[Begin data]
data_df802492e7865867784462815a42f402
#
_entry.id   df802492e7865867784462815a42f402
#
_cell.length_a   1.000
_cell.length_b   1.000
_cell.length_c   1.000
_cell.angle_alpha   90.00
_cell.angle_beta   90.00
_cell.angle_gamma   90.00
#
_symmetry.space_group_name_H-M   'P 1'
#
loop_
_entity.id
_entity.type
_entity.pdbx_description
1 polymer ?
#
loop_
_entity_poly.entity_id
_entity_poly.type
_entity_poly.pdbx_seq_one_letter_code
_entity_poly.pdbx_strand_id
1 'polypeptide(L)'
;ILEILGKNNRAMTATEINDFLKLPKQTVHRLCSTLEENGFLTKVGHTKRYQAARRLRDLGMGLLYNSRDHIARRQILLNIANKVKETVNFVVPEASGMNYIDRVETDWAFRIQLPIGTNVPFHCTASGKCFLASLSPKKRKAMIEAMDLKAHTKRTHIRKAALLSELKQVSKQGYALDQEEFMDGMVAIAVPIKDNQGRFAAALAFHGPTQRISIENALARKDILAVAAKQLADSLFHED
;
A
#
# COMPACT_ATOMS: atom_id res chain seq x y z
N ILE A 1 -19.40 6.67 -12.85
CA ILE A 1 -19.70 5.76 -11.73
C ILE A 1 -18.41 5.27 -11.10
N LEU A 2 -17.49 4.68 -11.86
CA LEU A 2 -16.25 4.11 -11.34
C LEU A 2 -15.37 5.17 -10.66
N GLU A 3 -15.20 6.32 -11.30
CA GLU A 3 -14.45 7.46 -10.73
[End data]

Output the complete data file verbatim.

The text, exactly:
data_df802492e7865867784462815a42f402
#
_entry.id   df802492e7865867784462815a42f402
#
_cell.length_a   1.000
_cell.length_b   1.000
_cell.length_c   1.000
_cell.angle_alpha   90.00
_cell.angle_beta   90.00
_cell.angle_gamma   90.00
#
_symmetry.space_group_name_H-M   'P 1'
#
loop_
_entity.id
_entity.type
_entity.pdbx_description
1 polymer ?
#
loop_
_entity_poly.entity_id
_entity_poly.type
_entity_poly.pdbx_seq_one_letter_code
_entity_poly.pdbx_strand_id
1 'polypeptide(L)'
;ILEILGKNNRAMTATEINDFLKLPKQTVHRLCSTLEENGFLTKVGHTKRYQAARRLRDLGMGLLYNSRDHIARRQILLNIANKVKETVNFVVPEASGMNYIDRVETDWAFRIQLPIGTNVPFHCTASGKCFLASLSPKKRKAMIEAMDLKAHTKRTHIRKAALLSELKQVSKQGYALDQEEFMDGMVAIAVPIKDNQGRFAAALAFHGPTQRISIENALARKDILAVAAKQLADSLFHED
;
A
#
# COMPACT_ATOMS: atom_id res chain seq x y z
N ILE A 1 -19.40 6.67 -12.85
CA ILE A 1 -19.70 5.76 -11.73
C ILE A 1 -18.41 5.27 -11.10
N LEU A 2 -17.49 4.68 -11.86
CA LEU A 2 -16.25 4.11 -11.34
C LEU A 2 -15.37 5.17 -10.66
N GLU A 3 -15.20 6.32 -11.30
CA GLU A 3 -14.45 7.46 -10.73